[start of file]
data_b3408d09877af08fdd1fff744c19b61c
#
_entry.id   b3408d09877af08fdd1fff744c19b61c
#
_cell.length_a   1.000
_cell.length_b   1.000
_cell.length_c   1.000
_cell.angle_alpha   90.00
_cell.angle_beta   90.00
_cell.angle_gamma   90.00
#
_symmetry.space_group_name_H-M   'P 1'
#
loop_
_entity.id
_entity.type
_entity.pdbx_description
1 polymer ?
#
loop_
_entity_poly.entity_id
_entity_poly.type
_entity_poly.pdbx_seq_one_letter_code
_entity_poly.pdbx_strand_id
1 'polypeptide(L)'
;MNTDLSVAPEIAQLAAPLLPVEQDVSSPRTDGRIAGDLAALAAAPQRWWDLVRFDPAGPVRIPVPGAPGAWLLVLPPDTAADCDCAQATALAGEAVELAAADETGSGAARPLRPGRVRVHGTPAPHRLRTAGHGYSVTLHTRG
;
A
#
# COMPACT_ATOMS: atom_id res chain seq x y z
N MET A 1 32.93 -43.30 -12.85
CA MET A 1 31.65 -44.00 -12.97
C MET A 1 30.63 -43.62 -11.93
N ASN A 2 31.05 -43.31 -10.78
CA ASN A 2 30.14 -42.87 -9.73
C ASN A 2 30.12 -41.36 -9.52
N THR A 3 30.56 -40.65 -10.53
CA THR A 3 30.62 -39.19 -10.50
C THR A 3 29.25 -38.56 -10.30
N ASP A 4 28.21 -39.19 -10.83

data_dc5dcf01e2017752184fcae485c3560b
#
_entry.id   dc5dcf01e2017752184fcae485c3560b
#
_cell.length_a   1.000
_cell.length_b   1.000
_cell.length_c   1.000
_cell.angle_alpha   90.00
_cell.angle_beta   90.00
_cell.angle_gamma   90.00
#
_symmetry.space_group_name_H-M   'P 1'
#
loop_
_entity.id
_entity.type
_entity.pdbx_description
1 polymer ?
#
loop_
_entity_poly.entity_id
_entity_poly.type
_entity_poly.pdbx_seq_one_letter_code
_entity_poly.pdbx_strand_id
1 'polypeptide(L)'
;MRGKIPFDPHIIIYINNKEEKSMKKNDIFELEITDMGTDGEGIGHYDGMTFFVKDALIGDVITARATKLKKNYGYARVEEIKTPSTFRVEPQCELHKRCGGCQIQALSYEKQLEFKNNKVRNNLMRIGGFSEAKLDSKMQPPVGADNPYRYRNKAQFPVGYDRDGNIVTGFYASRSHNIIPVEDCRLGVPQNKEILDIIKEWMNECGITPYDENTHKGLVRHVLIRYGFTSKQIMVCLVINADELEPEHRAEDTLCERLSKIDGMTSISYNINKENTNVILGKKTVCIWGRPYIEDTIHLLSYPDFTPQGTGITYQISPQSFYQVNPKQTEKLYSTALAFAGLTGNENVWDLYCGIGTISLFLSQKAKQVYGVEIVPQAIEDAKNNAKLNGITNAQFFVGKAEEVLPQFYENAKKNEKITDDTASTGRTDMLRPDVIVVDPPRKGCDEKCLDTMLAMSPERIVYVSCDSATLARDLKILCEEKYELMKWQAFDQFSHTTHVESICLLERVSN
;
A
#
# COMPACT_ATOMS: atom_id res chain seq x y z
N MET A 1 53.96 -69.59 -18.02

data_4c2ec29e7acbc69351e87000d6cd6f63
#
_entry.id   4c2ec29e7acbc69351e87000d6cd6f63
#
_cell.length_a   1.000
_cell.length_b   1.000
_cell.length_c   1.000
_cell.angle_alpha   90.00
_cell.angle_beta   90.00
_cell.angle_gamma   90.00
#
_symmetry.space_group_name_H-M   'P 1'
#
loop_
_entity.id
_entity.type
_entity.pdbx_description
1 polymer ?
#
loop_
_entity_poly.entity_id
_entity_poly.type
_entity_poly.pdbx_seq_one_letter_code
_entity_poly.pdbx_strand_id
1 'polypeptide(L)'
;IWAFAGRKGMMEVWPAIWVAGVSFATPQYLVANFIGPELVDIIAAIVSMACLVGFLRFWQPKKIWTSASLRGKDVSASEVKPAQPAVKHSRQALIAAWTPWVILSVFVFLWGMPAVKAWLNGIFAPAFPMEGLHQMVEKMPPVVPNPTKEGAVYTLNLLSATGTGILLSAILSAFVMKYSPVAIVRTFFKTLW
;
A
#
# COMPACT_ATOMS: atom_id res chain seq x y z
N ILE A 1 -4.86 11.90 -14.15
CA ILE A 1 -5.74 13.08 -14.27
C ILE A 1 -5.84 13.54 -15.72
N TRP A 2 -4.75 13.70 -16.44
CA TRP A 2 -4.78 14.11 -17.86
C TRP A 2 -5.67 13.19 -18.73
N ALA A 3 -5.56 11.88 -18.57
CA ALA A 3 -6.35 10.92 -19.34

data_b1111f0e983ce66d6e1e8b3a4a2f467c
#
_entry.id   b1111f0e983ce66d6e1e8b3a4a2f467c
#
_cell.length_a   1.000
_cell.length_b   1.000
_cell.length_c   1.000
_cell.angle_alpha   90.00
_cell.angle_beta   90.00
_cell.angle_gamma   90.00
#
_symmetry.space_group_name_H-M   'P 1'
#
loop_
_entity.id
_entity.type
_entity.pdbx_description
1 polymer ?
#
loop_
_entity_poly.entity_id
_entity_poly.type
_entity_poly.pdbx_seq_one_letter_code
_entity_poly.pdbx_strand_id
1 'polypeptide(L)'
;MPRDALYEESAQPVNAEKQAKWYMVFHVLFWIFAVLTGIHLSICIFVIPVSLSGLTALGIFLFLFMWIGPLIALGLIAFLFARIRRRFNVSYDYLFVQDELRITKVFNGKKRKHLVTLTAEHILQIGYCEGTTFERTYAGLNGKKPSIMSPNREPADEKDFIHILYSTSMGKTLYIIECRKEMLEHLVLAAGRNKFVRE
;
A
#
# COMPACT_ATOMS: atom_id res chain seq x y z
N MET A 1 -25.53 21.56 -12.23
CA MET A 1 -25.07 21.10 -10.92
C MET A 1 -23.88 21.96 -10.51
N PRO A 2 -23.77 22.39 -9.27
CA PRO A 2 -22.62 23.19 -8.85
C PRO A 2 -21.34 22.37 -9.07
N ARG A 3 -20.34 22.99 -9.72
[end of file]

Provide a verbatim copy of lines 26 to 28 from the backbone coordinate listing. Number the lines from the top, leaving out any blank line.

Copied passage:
;MNTDLSVAPEIAQLAAPLLPVEQDVSSPRTDGRIAGDLAALAAAPQRWWDLVRFDPAGPVRIPVPGAPGAWLLVLPPDTAADCDCAQATALAGEAVELAAADETGSGAARPLRPGRVRVHGTPAPHRLRTAGHGYSVTLHTRG
;
A